A Relic of Empire: The Enduring Legacy of the Official Secrets Act in India

  • Geetha Lakshmi R.
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  • Geetha Lakshmi R.

    LL.M. student at The Tamil Nadu Dr.Ambedkar Law University, Chennai, India

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India’s Official Secrets Act (OSA), implemented in 1923, stands as a stark reminder of the country’s colonial past. Inherited from British rule, the Act criminalizes any act deemed to aid an enemy nation. While the concept of safeguarding national security through official secrets legislation exists in many countries, India’s OSA carries a unique burden due to its colonial origins. This paper delves into the OSA, exploring its historical development, legal framework, and current implications. By examining the Act’s scope and its impact on individual freedoms, the paper aims to contribute to the ongoing debate about potential reforms. The historical context Is crucial. Early restrictions on information sharing emerged in mid-19th century India through British pronouncements. These measures aimed to control government communication, with officials requiring permission to engage with the press and maintain tight confidentiality. The critical point is that the Indian OSA was not born out of a democratic need for transparency and accountability, but rather from a colonial desire to control information and suppress dissent. This legacy continues to shape debates about the Act’s role in modern India. By comparing and contrasting the OSA with similar legislation in other countries, we can gain valuable insights into the challenges of balancing national security with individual freedoms in a democratic society.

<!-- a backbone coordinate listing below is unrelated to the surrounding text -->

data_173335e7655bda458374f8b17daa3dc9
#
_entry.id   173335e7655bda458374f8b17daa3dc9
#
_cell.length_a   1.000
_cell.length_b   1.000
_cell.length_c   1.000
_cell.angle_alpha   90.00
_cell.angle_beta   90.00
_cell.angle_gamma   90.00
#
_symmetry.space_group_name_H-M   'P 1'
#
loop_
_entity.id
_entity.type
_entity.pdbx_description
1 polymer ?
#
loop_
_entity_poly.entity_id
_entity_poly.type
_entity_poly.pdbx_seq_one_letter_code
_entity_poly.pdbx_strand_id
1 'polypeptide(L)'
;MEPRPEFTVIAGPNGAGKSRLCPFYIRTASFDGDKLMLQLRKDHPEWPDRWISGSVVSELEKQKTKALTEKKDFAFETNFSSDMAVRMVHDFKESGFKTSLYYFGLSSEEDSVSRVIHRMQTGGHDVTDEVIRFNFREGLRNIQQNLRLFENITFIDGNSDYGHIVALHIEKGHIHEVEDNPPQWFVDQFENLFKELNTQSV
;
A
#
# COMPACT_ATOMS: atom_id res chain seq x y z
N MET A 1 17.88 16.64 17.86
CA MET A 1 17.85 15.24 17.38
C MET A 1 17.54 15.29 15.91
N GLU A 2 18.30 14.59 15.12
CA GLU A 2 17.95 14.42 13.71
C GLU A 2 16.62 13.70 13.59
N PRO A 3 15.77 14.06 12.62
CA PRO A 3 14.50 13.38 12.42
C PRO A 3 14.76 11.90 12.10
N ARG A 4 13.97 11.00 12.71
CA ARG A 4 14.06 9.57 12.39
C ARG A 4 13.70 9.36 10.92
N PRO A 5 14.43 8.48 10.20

Research Paper


International Journal of Law Management and Humanities, Volume 7, Issue 3, Page 1434 - 1443

DOI: https://doij.org/10.10000/IJLMH.117599

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